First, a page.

Seville transport is first class in terms of getting there and getting around once you’ve arrived. Please go to Seville Airport Transfers if you’re looking for how to get from the airport to the city.
Getting to Seville is easy thanks to the high speed AVE train service that arrives from Madrid. The AVE also links Madrid to Barcelona. Seville airport has many domestic arrivals from the main Spanish cities as well as some international flights. Bus services arrive from all over the country.
Once you’re in the city you’ll be able to get around most of the main sights on foot or on one of the Hop on, Hop off Bus Tours. For something unique to Seville you can take a short Horse Drawn Carriage Tour of the centre including the spectacular Plaza de España. There’s also a great system for renting bicycles and dropping them off at hundreds of places scattered all over Seville.
Seville City Buses
Public buses in and around the Seville metropolitan region are operated by a consortium of operators. Timetables (in Spanish) are available on the Seville bus transport website. City buses including the airport bus are operated by Tussam. There are bus services to destinations all over Andalucia departing from the Prado de San Sebastian bus station in Seville. Departures to Madrid or Portugal depart from the Plaza de Armas bus station. These bus timetables and fares are on the Movelia website.
Seville Train Transport
RENFE operates intercity trains to Seville including the high speed AVE service to Cordoba and Madrid. Their website can also be used to find information about local trains (cercanias) serving the Seville metropolitan region. If you’re coming to Seville by train from Madrid you’ll arrive at the Santa Justa Station in just 2 hours 30 minutes from Madrid Atocha. Reservations should be made well in advance for journeys which coincide with the Feria de Abril or Holy Week. Bookings can be made online in English at RENFE. From Santa Justa it’s best to take a taxi to your final destination. Before booking the AVE be sure to take a look at the ALTARIA train which takes longer but can prove a fair bit cheaper.
There are also efficient train services to Granada, Malaga, and many other destinations in Andalucia. Please note that some departures are also from the San Bernardo railway stations which is walking distance from Barrio Santa Cruz and far more convenient than the Santa Justa station if you’re staying in the tourist centre.
The Seville metro has been an ongoing headache for local politicians since initial construction began in 1974. Fears of damage to historic buildings resulted in the project being put on hold between 1983 and 1999. The idea is to create four lines covering the city and its metropolitan area though it isn’t expected to be fully functional any time before 2017. Currently there is one 18km line running from Ciudad Expo to Olivar Quintos though you’re unlikely to use it for the purpose of tourism.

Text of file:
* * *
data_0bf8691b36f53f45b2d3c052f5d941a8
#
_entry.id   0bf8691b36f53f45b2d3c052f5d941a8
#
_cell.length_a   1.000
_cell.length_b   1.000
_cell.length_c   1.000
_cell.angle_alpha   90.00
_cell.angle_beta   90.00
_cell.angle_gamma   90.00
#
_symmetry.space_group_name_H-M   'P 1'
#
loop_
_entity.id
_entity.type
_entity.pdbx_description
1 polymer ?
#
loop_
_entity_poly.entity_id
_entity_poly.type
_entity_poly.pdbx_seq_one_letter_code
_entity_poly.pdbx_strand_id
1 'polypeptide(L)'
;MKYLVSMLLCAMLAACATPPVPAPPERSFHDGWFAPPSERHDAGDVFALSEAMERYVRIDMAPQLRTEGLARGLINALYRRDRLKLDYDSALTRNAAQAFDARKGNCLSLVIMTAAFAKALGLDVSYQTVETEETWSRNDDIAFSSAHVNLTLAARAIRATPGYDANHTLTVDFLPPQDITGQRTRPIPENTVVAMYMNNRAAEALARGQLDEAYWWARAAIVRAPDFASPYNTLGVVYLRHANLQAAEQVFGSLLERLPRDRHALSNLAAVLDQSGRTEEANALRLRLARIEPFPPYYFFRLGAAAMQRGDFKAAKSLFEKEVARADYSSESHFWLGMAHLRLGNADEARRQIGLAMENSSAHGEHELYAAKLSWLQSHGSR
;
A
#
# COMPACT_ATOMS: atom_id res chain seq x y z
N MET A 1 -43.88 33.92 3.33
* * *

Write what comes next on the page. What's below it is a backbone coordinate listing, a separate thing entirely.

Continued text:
A great addition to Seville city centre is the tram which runs from Plaza Nueva to Prado de San Sebastián with stops at Archivo de Indias and Puerta de Jerez. This is being extended to link with the high speed AVE train station at Santa Justa.
Hop on Hop Off Buses
On the riverside next to the Torre del Oro is the most convenient starting point for the Hop on, Hop off Bus Tours of Seville. Buses depart about every 20 minutes following a route which includes the following stops: Torre del Oro – Plaza de Espana – Isla Magica – Monasterio de la Cartuja. The whole route takes about 1 hour 15 minutes and you can get off as often as you like at the designated stops. Commentary is available in English and the ticket is valid for 24 hours from when it is first used.
Horse Drawn Carriages
In the main square outside the Cathedral you’ll see many Horse Drawn Carriages which offer short tours around the city. They generally follow a fixed route out past the Tobacco Factory to the Plaza de España and María Luisa Park returning via the Torre de Oro and La Maestranza bullring. The trip lasts around 40 minutes and official prices are posted on signs near the departure point. They can be pre-booked at the above link.
If you’re planning on using the hop on hop off bus service you might like to consider purchasing the Seville Tourist Card which covers not only the hop on hop off service but also includes a boat trip on the Guadalquivir river, entrance to the city’s main tourist attractions and discounts on shopping, restaurants and entrance to flamenco shows.
If you fancy a break from walking around the city there are daily cruises along the Guadalquivir River which depart from the Torre de Oro. You can get more information at Seville River Cruises. This river cruise isn’t the best way to see the city as you don’t get close enough to the main sights although it’s generally popular with children and tourists with tired legs. A good alternative is to book on to a Seville City Tour & River Cruise which gives you the best of both worlds.
Seville has made commendable progress in making the city cycle friendly by building cycle paths all over the city and setting up a bike share scheme which allows you to pick up a bike from one of the many bike stations and leaving it at another. The locals have adopted the new system with open arms and cyclists can be seen all over the place. For current prices, terms and conditions take a look at http://en.sevici.es/. You can also book a Private Bike Tour of Seville and cycle around the main sights in a small group led by a local tour guide.